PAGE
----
“The land for the site was given, and the miners in their spare time cheerfully assisted in the erection. Mr. Muschamp might have been seen hard at work among the rest. Thirty days he devoted to stone-getting or walling, and twenty to soliciting subscriptions. But presently the work was brought to a stand. It was alleged that the stones in the bed of the burn served to break the force of the ” spate” and that their removal would endanger the bridge ; hence the person in charge of the bridges of the district, issued his prohibition against the taking out of any more stones for chapel-building purposes. In some way the matter came under discussion before certain magistrates and gentlemen at Durham. “Who are these Ranters’?” was the very natural inquiry. Someone well informed as to the facts of the case and well-disposed too, it would seem, stated what had been the moral effects of the entry of the Primitive Methodists into the dale, especially in having done more to put a stop to poaching than gamekeepers, magistrates and prisons together had been able to effect. On hearing this, permission to take as many stones from the bed of the burn as might be necessary to complete the chapel was readily granted. Once more Mr. Muschamp is said to have shown himself a friend in need. When the trustees were straitened for money and unable to meet the payment due to the builder, he went home, sold a cow and gave the proceeds to the building fund.”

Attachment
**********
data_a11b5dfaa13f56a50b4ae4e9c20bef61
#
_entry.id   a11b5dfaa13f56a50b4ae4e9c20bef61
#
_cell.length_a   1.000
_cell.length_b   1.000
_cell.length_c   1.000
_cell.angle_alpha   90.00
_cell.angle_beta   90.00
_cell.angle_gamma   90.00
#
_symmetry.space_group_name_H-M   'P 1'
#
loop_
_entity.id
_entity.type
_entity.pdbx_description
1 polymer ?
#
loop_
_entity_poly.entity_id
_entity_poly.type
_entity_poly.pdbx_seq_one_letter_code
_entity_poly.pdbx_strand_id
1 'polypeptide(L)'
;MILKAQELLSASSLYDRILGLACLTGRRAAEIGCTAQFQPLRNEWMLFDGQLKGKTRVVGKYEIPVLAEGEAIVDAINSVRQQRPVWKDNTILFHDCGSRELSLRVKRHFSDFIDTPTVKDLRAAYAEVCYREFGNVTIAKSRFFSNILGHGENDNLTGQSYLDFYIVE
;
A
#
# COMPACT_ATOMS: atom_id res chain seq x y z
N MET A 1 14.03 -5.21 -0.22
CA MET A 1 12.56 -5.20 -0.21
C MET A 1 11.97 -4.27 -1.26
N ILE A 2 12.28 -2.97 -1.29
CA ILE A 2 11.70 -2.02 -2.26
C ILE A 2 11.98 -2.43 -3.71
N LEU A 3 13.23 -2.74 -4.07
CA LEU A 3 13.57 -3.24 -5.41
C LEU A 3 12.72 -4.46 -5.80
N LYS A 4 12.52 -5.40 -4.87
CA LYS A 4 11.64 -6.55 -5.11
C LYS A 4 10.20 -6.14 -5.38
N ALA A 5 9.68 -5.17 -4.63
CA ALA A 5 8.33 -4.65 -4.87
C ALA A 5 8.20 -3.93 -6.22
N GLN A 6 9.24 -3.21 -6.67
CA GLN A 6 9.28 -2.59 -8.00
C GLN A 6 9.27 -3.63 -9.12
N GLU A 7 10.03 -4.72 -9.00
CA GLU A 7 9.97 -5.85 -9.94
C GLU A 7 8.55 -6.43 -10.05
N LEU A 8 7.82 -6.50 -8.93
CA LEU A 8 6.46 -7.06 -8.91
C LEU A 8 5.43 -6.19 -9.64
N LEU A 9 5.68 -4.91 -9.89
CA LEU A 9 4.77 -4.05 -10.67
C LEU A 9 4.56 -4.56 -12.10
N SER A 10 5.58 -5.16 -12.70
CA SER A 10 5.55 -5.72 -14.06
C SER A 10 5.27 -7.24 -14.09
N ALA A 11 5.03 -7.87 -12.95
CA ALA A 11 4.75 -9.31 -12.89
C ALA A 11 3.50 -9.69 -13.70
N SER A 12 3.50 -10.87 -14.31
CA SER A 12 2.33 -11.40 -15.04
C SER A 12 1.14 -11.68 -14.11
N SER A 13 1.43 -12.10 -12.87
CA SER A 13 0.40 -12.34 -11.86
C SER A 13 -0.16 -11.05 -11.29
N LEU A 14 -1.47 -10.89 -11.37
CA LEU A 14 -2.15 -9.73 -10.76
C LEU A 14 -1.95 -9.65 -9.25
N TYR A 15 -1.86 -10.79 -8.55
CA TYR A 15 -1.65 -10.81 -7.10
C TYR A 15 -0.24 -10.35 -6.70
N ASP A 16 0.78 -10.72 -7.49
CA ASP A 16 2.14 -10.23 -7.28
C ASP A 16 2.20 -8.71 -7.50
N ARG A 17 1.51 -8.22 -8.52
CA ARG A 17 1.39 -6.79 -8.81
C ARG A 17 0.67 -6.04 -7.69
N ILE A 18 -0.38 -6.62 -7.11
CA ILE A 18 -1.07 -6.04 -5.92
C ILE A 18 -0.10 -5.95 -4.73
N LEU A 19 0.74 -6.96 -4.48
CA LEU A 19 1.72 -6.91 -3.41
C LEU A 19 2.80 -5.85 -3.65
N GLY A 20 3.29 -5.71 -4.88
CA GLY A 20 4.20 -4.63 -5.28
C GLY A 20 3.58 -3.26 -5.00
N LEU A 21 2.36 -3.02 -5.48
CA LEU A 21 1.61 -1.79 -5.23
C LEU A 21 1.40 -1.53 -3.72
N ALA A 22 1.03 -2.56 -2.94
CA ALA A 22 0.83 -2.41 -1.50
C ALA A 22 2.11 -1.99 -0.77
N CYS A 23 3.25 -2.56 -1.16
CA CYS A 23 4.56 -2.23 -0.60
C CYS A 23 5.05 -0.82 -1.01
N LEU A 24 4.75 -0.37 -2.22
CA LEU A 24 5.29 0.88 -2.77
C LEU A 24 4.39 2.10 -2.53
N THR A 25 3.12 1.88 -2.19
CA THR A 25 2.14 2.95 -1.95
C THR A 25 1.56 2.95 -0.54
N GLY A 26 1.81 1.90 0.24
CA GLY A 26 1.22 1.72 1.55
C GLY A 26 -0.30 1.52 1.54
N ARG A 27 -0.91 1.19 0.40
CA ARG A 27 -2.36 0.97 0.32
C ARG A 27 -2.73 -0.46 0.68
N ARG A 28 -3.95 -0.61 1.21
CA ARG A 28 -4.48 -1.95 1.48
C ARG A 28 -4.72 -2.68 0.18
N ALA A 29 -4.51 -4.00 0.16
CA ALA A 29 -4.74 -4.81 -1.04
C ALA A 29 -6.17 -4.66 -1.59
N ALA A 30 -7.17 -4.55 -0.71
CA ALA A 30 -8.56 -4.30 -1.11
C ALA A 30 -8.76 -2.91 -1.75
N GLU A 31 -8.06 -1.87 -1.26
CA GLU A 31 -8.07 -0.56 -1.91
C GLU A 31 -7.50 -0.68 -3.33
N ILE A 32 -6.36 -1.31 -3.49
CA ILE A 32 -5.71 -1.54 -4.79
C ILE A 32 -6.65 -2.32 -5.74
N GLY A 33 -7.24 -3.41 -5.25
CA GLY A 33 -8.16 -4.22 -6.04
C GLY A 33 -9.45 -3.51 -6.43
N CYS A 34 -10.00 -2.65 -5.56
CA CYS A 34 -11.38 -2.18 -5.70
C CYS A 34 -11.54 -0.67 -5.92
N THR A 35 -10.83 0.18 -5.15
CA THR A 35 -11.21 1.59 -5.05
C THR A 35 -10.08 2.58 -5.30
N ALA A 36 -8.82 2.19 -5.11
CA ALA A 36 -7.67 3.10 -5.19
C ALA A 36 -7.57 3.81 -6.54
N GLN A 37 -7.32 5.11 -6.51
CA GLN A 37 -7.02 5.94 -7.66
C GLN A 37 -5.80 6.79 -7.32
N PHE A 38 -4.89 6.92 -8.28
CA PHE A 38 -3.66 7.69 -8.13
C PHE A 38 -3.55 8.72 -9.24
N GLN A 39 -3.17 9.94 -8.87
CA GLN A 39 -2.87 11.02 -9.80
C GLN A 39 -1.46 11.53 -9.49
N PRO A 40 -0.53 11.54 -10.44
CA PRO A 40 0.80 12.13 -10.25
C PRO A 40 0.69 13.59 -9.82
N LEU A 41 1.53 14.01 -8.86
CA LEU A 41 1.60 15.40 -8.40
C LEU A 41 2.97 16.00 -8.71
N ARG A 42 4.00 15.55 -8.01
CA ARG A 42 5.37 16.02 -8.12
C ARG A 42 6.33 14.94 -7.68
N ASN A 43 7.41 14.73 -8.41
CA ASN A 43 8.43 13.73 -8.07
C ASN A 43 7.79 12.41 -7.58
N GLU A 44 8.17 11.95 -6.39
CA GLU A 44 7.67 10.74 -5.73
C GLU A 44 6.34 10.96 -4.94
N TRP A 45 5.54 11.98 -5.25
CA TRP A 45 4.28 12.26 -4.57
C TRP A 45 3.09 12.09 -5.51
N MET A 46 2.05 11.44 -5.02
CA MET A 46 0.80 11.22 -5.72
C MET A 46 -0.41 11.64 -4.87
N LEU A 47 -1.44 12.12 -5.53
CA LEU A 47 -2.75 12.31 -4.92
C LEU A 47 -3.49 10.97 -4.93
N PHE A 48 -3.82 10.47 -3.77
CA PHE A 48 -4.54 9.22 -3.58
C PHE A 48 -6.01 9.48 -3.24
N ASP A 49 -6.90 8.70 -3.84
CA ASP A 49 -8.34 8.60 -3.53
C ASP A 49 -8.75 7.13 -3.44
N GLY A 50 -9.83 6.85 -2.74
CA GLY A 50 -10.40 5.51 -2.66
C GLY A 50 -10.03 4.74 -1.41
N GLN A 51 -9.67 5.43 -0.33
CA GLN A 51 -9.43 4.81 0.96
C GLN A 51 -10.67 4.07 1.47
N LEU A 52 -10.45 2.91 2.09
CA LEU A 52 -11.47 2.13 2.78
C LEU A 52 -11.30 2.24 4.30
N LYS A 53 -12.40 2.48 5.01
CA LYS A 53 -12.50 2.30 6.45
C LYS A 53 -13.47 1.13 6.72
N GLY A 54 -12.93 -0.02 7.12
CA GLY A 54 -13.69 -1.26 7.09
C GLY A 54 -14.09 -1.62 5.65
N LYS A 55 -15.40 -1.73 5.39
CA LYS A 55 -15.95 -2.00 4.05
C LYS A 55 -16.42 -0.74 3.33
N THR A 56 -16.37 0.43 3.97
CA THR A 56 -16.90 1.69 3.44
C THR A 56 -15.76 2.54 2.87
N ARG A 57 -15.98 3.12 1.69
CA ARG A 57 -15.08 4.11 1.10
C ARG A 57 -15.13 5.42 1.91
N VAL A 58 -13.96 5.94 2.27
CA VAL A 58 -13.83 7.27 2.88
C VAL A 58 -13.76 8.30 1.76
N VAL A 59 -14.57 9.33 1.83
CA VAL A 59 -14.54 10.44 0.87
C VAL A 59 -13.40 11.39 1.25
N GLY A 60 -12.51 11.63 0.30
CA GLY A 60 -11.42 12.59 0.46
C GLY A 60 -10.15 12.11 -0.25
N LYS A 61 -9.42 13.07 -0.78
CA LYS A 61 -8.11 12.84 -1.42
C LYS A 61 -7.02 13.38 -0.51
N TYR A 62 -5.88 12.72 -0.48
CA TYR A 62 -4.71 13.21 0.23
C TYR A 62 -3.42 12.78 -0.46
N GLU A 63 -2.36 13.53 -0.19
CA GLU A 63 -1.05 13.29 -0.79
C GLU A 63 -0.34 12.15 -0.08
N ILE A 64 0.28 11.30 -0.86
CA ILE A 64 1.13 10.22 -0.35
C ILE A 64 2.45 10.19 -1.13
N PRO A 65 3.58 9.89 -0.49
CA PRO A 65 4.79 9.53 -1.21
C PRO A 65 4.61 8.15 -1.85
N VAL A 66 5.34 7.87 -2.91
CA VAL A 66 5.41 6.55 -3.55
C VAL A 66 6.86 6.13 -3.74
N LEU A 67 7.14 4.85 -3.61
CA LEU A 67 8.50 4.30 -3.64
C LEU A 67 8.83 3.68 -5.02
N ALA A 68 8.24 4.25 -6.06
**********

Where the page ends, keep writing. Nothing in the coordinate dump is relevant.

Kendall also provides an illustration of “the original chapel” at Westgate, although a brief comparison of the building’s design and architectural detail with the eastern end of the building in the current photograph certainly suggests that they are different buildings.
By 1831, according to Patterson, this area of Weardale was part of the Alston and Westgate Union Branch of the Hull Circuit, and so it remained until Westgate became a circuit in 1834. Kendall recalls that in 1832 Alston and Westgate had actually more members than the Hull home-branch itself, 751 members as against 631. This fact alone would probably justify Kendall’s description of these two strong societies as “molten and cast in the fire of a great revival” who had “long been numerically powerful and not wanting in officials who knew their own mind, and had a mind to know”. The work continued during what Kendall described, from a national perspective, as “the period of circuit predominance and enterprise”, and Petty mentions that the number of members in the Westgate circuit increased by 115 between the conferences of 1850 and 1860. Kendall also comments that “the whole period from 1860 to 1866 seems to have been a time of ingathering in Westgate Circuit, for the membership which had been 600 when the Rev. H. Phillips entered the circuit in the former year, had risen to 975 when the Rev. P. Clarke left it in 1867”.
During this period the population in Weardale was growing considerably as a result of the growth in industrial activity, principally lead mining, quarrying, iron works, lime works and, later, coal. The Primitive Methodist cause also grew, the consequence of which was that a larger place of worship was needed.
The new chapel